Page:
Brienne is another character who doesn’t quite fit in this season and I’m unsure of what her future holds. She does little this season, acting as a protector of the Stark sisters in Winterfell. But when that storyline hots up and the sisters seemingly plot against each other, the writers have to find a way to get her out of Winterfell so she is sent to the meeting at the Dragonpit in King’s Landing. It’s not a good sign when the writers have to find a way to get rid of a character so storylines can develop in her absence. She has a couple of great interactions when she’s reunited with Arya and then later The Hound but little else. I love Brienne as a character but she desperately needs something to do. Hopefully she is more important in the final six episodes.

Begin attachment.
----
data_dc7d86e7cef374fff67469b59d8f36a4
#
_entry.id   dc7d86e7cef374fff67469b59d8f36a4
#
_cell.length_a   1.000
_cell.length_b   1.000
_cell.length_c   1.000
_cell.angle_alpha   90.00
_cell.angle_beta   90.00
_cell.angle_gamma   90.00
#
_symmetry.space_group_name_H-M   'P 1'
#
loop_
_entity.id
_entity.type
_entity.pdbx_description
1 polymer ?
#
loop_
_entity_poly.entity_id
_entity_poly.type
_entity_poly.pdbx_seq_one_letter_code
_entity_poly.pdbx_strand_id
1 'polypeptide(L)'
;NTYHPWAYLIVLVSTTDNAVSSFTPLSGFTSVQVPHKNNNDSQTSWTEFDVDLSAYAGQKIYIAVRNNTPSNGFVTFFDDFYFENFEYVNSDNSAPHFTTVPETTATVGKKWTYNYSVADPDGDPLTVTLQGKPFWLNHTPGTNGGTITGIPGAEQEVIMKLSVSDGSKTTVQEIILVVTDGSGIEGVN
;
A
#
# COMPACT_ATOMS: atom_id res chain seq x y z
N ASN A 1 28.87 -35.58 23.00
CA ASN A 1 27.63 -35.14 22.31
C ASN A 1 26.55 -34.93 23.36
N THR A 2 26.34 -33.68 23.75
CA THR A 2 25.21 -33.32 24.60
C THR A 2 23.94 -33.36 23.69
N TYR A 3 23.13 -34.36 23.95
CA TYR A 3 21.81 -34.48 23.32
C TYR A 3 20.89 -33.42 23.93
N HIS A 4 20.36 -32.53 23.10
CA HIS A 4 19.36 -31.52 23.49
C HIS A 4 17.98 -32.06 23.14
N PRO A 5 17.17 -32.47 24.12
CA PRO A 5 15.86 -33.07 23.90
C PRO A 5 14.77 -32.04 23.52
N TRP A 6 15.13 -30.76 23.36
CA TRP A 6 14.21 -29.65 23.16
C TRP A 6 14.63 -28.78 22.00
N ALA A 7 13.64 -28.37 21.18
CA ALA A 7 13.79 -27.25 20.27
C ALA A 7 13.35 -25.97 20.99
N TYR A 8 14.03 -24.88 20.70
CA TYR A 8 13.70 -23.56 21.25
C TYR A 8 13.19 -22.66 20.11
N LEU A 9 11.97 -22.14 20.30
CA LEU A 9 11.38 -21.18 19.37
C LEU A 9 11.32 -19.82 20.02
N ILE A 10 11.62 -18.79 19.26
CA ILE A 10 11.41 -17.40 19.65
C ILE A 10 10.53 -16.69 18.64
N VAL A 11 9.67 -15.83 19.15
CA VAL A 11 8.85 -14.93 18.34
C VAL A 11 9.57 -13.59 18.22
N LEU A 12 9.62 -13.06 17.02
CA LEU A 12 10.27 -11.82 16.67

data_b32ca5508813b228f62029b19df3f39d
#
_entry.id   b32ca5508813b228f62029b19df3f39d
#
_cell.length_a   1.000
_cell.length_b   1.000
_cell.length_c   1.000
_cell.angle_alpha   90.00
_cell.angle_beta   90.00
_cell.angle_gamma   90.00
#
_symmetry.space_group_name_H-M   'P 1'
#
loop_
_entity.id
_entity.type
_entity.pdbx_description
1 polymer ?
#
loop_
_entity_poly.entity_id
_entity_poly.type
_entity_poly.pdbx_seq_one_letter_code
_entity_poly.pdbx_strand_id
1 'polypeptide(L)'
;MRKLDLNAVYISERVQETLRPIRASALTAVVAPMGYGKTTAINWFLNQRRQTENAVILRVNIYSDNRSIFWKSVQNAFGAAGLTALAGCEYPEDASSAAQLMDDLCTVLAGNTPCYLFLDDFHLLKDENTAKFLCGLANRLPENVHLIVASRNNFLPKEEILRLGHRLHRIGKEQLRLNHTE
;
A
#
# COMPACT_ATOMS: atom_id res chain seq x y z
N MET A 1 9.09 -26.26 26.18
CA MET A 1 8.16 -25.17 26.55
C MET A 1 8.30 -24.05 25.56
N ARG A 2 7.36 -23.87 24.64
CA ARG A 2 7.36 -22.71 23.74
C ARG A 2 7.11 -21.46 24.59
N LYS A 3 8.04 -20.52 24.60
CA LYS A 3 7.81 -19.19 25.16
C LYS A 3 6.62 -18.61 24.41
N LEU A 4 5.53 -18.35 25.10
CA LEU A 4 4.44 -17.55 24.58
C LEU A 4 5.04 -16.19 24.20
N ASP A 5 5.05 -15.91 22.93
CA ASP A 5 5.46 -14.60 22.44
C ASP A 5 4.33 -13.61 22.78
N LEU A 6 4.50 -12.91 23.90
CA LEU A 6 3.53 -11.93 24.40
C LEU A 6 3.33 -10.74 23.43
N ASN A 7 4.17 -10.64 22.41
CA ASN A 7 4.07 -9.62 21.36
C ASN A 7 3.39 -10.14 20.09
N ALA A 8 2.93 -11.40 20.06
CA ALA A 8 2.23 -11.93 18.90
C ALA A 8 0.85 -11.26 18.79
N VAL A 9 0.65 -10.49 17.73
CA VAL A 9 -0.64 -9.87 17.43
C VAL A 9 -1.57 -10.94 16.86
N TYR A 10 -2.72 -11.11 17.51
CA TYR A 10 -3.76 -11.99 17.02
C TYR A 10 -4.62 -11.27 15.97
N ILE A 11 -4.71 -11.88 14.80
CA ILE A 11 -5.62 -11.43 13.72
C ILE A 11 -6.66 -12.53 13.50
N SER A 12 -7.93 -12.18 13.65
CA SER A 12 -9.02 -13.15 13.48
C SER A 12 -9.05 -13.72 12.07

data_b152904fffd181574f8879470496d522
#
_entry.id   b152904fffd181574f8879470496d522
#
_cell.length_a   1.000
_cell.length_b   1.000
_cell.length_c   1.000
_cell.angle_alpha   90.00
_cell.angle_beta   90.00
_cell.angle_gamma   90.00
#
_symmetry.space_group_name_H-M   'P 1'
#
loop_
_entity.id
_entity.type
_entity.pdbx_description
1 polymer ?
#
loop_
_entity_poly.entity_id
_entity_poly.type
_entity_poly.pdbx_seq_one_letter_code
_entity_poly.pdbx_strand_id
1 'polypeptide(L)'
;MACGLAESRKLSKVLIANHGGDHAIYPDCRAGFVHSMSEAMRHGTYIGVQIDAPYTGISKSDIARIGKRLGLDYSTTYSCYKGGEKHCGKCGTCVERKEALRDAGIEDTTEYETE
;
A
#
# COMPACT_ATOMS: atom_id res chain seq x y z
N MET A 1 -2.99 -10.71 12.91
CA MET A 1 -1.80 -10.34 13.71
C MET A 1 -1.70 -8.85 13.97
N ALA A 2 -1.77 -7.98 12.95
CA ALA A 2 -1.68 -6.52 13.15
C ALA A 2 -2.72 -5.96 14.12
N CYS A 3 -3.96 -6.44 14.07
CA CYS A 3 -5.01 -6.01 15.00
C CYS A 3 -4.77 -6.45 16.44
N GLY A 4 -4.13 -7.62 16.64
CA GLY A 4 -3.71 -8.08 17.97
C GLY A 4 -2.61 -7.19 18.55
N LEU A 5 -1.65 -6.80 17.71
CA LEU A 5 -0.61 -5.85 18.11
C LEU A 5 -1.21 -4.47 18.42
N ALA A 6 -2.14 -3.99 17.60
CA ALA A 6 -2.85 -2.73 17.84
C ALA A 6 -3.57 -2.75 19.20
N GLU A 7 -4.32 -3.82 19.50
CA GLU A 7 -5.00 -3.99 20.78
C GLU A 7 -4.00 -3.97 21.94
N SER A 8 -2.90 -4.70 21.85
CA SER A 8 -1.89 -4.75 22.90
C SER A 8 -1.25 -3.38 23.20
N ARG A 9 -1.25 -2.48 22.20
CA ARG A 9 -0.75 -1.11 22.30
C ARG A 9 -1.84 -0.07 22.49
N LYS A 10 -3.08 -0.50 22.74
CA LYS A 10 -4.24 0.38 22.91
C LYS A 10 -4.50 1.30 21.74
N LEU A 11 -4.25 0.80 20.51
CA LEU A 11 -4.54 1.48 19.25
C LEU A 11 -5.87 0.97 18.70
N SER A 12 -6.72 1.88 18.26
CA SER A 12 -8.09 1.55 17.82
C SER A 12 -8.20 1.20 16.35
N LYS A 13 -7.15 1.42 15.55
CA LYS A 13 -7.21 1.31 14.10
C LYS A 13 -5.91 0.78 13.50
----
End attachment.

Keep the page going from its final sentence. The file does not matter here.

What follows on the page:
This article is quickly turning into a home for disused characters so let’s own that and talk about Theon followed by The Hound. For a show that thrives by destroying narrative conventions and employing massive twists, Theon’s path this season is a little generic. But that’s not necessarily a bad thing. The past few seasons for Theon have been a redemptive arc. He did terrible things due to his confliction between Greyjoy and Stark and then suffered the price. Tenfold. Months of torture, both mental and physical, under Ramsey Bolton before finally breaking free to help Sansa and join the fight alongside Yara and later Daenerys. But this season his past as Reek still haunts him and when Euron captures Yara he can do nothing but flee. The rest of the season sees him work up the courage to decide to rescue Yara like she once did when he was imprisoned. Through conversations with Jon he realises he’s both a Greyjoy and a Stark and that those two parts of him don’t have to be in conflict. He ultimately decides to go after his sister, redeeming himself and I think it likely he will die during the rescue. It’s an obvious, pretty basic and generic path but there’s a reason why it’s so well-trodden. This type of arc works and it’s the only way I can see Theon’s story going. It serves him well even if the plot and his character are no longer particularly relevant anymore.